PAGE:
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Life expectancy in Ayn Rand's Anthem


In Anthem by Ayn Rand, the life expectancy is around 45 years. This short lifespan results from the oppressive and regressive societal conditions that stifle individual freedoms and advancements, contributing to a lower quality of life and health.

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Why is the life expectancy in Anthem by Ayn Rand only 45?

The future society portrayed by Ayn Rand in Anthem is actually a society based on humankind's past. Essentially, the setting she creates is one of humankind before all the technological and ideological advances that had been made when Rand wrote the text in the twentieth century - essentially the Dark Ages placed in the future.

So - just like in the Dark Ages - humans do not live as long in Anthem's society as they do now because they do not have the advances in medicine, safety, diet, etc. that we have now.

In addition, there is something to be said about the mental health of the people living in a Dark Age. In chapter two, Equality 7-2521 describes his brethren: "There are Fraternity 2-5503, a quiet boy with wise, kind eyes, who cry suddenly, without reason, in the midst of day or night, and their body shakes with sobs they cannot explain. There are Solidarity 9-6347, who are a bright youth, without fear in the day; but they scream in their sleep...'Help us!' 'Help us!'" Any modern psychologist would say these men suffer from severe untreated depression, which would greatly shorten a person's life if left untreated.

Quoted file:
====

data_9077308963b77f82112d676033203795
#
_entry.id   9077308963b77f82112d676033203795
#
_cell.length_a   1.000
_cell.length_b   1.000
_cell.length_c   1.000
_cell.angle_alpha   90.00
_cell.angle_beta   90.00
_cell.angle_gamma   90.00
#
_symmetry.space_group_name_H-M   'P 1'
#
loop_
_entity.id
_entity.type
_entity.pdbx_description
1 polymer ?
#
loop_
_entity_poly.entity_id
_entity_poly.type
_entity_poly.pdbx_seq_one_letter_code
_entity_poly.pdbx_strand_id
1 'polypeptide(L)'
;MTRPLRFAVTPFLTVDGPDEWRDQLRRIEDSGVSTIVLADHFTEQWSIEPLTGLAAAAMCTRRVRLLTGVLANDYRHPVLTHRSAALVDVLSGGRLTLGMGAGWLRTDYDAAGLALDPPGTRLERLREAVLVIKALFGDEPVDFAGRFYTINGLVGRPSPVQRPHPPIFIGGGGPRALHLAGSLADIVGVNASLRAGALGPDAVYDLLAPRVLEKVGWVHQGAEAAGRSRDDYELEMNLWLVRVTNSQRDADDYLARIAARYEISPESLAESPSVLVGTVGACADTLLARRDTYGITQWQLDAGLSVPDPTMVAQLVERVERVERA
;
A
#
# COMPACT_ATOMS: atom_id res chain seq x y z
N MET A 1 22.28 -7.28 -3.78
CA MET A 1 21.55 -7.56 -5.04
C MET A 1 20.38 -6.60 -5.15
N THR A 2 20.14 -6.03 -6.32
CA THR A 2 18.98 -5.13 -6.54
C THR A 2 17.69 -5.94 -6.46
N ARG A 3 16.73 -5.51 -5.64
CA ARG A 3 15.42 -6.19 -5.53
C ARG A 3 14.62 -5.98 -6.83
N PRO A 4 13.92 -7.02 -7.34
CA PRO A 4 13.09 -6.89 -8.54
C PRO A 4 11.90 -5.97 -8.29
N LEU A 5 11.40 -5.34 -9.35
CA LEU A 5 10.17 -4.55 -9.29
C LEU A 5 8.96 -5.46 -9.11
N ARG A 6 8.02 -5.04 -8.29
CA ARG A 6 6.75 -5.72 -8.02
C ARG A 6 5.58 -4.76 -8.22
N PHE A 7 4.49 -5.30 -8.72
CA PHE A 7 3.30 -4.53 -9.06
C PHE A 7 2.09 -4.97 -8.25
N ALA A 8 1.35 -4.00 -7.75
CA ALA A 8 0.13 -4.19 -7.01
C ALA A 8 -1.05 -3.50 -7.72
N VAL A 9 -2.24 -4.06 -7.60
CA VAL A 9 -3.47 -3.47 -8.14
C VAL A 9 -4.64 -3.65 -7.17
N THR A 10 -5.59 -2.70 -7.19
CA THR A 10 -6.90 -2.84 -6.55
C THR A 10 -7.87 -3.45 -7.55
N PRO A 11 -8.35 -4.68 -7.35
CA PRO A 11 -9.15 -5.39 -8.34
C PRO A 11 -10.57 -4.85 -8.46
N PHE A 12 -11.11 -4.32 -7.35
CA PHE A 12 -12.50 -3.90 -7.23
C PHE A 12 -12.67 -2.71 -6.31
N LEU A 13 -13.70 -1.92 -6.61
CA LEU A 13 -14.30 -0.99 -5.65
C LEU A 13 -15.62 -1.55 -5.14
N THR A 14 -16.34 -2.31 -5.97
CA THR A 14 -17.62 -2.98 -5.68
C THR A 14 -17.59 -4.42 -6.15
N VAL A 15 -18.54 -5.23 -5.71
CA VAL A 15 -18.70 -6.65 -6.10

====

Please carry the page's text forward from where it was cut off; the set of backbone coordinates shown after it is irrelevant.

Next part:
Finally, at the age of forty, these people are forced to go to the Home of the Useless. "They sit in the sun in summer and they sit by the fire in winter." What person wouldn't take that life over the life of a workhorse? And once there, what person wouldn't slowly pass into death with nothing to do but remember a life of work and sadness?

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In Ayn Rand's Anthem, why do men only reach the age of 45?

In chapter one of Rand'sAnthem, most of the society's structure is laid out for the reader by the main character. It is interesting that the Home of the Useless is for those who are tired at age 40 and that only the more fortunate live there until 45. Nothing more is said about the reasons why this is. Does the government euthanize people after 45 or are people really that exhausted that they simply keel over at that time? Those questions are left open-ended for the reader to imagine because Equality's story never ventures into that area of society. For a society like the one depicted in the novel, however, one could argue that population control was important to them and upholding such a societal structure.

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